by Patrick Krey
Randy England, a Catholic writer and criminal defense attorney, took it upon himself to write a brief primer on libertarianism for Catholics. It should be understood up front that England is not talking about the Libertarian political party or electoral politics but about a political philosophy and how one views government action. In an interview with The New American, England explained his motivation for writing the book. “I wrote Free is Beautiful so that Catholics may understand that libertarianism is the political philosophy most compatible with Christianity and the only one that takes human dignity and free will seriously.”
Free Is Beautiful: Why Catholics Should Be Libertarians is definitely geared to make Catholics become libertarians, but England’s argument might also persuade a few libertarians to become Catholic. This is the third book England has written, and it shows. His style is very easy to read and maintains one’s interest, as he clearly explains what libertarianism is, as well as what libertarianism is not. He also makes the case for how libertarianism is perfectly in line with Catholicism. England separated his book into two parts, with part one focusing almost entirely on explaining why libertarianism is consistent with Christianity and part two further explaining how libertarianism relates to the rest of society.
Simply put, England explains, libertarianism is about the non-aggression principle, which “prohibits the initiation of physical force (or the threat of force) against people or property. The use of force is only legitimate in defense of life or property.” This idea applies to both individuals and governments. That means that if something is wrong for an individual to do — robbery or murder as an example — then that is also wrong if a government does it. England points out that every “government relies on the kind of aggression that would be criminal if used by an individual — that is, the initiation of violence.” Sadly, in present times, we have become accustomed to government using aggressive force or the threat of force to achieve its goals. Libertarians, England states, reject “violence as a solution” and “embrace the goal of eliminating all authority that relies upon the initiation of force to accomplish its ends.”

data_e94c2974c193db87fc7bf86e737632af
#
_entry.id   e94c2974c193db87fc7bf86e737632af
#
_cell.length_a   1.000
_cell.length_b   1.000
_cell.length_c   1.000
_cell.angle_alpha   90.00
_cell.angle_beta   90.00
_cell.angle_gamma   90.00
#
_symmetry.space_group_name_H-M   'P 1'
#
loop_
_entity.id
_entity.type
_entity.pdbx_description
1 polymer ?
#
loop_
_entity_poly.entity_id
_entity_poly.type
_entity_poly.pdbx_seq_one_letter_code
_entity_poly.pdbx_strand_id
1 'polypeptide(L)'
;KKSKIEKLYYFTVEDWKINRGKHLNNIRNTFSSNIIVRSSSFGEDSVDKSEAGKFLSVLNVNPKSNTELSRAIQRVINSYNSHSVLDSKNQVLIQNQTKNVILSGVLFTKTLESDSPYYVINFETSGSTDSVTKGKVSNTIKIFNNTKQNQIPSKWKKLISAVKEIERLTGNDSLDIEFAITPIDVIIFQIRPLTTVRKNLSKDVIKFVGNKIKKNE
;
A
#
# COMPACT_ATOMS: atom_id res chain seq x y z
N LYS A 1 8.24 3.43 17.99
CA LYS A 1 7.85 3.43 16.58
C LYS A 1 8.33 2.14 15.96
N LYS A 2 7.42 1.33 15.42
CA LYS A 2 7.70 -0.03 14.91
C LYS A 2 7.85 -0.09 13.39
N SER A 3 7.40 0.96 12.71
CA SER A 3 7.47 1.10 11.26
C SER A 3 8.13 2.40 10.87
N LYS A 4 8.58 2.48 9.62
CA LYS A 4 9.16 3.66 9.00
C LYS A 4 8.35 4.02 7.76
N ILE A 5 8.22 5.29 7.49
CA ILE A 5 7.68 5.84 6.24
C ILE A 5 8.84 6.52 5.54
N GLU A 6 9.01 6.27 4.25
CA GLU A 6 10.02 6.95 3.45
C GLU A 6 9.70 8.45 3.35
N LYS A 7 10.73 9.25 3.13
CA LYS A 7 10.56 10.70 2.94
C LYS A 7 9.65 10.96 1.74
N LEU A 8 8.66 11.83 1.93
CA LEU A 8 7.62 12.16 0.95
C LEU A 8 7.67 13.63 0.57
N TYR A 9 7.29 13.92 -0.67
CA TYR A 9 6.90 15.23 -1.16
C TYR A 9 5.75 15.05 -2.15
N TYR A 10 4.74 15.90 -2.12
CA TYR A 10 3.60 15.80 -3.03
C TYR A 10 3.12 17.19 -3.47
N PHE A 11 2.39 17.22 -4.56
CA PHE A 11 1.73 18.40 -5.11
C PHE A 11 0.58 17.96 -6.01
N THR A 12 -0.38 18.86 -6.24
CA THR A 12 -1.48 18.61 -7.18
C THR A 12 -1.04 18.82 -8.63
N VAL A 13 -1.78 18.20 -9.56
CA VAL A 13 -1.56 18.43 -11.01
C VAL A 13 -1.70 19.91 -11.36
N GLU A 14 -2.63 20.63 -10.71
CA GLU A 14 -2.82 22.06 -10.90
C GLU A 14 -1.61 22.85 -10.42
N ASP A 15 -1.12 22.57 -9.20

The supporters of state action on the Left and the Right would be quick to label such rhetoric as the ranting of an anarchist, which, in practice, would produce a lawless society. England addresses such criticism by arguing that order can be accomplished through voluntary, nonviolent means. England reminds readers that authority does not need to come only from an “aggressive government. There are other ways to secure agreement so that orders may be given and obedience expected. Authority based on reciprocity and trust is more powerful than that based on physical coercion.” One idea proposed later in the book is cooperative contractual agreements, which are based on private property rights. These cooperatives, many of which exist today, can take the place of the role presently handled by coercive governments.
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